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Welfare Reform on the Web (June 2008): Social security - UK

64,000 sick and disabled find work


Financial Times, May 27th 2008, p. 4

Research by the Department for Work & Pensions shows that around 64,000 long-term sick and disabled people in England have found work under the government's Pathways to Work employment programme.

Brown pays 2.7 billion to end 10p tax crisis

P. Webster

The Times, May 14th 2008, p.1

Alistair Darling has borrowed 2.7 billion which should provide those on middle and low incomes an extra 120 this year in an attempt to end rows over the 10p tax rate. It is the first time in living memory that income tax has been changed within a financial year. The money will be received by tax-payers through a 60 lump-sum in September followed by an extra 10 a month until the end of the financial year. This has been achieved by raising the starting point for paying tax by 600.00. Frank Field who led the 10p rebellion gave an unreserved apology for his recent attack on Gordon Brown.

(See also The Times, May 14th 2008, p. 4; Daily Telegraph, May 14th 2008, p.1+2; The Guardian, May 13th 2008, p. 10 and May 14th 2008, p. 1 & 8)

Lie detectors will trap benefits cheats

C. Hope

Daily Telegraph, May 7th 2008, p. 4

The government has decided to spend 1.5m on lie detectors to identify people making fraudulent benefits claims. The technology monitors telephone calls by claimants and detects changes in voice frequency. It then performs mathematical calculations to identify different categories of emotional content and pinpoint suspicious callers.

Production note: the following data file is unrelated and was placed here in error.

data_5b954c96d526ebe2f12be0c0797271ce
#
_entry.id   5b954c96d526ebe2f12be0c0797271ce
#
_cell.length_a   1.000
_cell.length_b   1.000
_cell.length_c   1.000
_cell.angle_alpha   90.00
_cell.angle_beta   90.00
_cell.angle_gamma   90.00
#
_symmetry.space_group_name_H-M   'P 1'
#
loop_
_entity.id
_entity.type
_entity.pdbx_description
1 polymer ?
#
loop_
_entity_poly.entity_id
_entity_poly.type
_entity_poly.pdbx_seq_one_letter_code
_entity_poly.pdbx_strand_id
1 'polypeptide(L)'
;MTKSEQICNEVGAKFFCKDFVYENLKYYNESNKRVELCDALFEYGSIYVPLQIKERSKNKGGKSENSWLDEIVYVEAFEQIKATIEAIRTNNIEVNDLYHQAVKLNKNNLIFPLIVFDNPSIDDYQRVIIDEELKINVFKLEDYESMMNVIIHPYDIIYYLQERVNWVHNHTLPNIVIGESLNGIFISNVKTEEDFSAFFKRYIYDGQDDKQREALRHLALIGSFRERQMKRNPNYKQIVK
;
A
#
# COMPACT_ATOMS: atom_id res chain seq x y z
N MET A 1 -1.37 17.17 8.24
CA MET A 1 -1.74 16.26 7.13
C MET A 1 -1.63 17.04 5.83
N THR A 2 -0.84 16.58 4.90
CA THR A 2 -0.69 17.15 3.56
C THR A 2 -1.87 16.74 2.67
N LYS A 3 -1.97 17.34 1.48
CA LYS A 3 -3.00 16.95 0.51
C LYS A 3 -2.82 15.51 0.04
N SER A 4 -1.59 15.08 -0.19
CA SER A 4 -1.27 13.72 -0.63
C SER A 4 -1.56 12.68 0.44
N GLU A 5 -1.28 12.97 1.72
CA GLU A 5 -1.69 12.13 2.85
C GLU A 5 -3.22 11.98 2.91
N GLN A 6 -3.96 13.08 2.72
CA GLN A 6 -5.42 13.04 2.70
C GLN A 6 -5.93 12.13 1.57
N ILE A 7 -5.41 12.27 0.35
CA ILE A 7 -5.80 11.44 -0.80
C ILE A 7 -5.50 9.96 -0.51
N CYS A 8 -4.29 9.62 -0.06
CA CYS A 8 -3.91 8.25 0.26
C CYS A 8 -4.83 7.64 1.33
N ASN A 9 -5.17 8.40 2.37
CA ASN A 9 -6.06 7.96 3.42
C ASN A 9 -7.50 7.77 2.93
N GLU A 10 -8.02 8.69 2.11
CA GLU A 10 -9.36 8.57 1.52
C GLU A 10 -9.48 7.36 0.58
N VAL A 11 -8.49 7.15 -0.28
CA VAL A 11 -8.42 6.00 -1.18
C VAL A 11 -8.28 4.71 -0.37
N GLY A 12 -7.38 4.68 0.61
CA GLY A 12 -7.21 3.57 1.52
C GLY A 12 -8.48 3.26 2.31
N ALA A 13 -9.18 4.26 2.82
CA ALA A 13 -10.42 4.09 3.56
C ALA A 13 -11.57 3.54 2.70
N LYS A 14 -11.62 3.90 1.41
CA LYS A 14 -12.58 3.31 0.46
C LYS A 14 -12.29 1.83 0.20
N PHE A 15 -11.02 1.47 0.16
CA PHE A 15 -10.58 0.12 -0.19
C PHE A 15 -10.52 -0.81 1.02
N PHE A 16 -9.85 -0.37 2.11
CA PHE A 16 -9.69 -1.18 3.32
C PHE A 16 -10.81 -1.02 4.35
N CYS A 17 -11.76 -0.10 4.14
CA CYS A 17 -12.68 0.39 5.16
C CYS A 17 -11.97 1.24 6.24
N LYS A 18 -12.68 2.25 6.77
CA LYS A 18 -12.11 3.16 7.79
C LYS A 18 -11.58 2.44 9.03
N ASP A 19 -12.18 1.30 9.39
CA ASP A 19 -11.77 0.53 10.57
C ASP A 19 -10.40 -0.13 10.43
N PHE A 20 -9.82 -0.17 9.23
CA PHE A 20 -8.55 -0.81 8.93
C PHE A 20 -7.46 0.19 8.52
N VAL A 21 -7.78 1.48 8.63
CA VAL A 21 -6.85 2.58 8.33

Testing times ahead


Labour Research, May 2008, p. 12-15

The government is introducing tests that will make it tougher for sick and disabled people to claim benefits. The new testing regime, known as the Work Capability Assessment, is being introduced in Autumn 2008 for new claimants alongside a new Employment and Support Allowance (ESA) that will replace Incapacity Benefit. Those assessed as unable to work will receive the ESA at an enhanced rate, but those judged able to work will be expected to attend a programme of work focused interviews and then to seek employment. People who refuse to co-operate may have their benefits cut. However, the reforms do not tackle the issue of the discrimination that disabled people face in the labour market.

Working well

C. Jackson

Mental Health Today, May 2008, p. 8-9

The Black report on the health of the working age population, Working for a Healthier To-morrow, recommends the creation of a new Fit for Work Service. This would offer a multi-disciplinary case management service to which GPs could refer patients coming to them to be signed off work long-term. The service would provide a wide range of health interventions and support to keep people in employment. This article reports on a number of existing initiatives offering such services.

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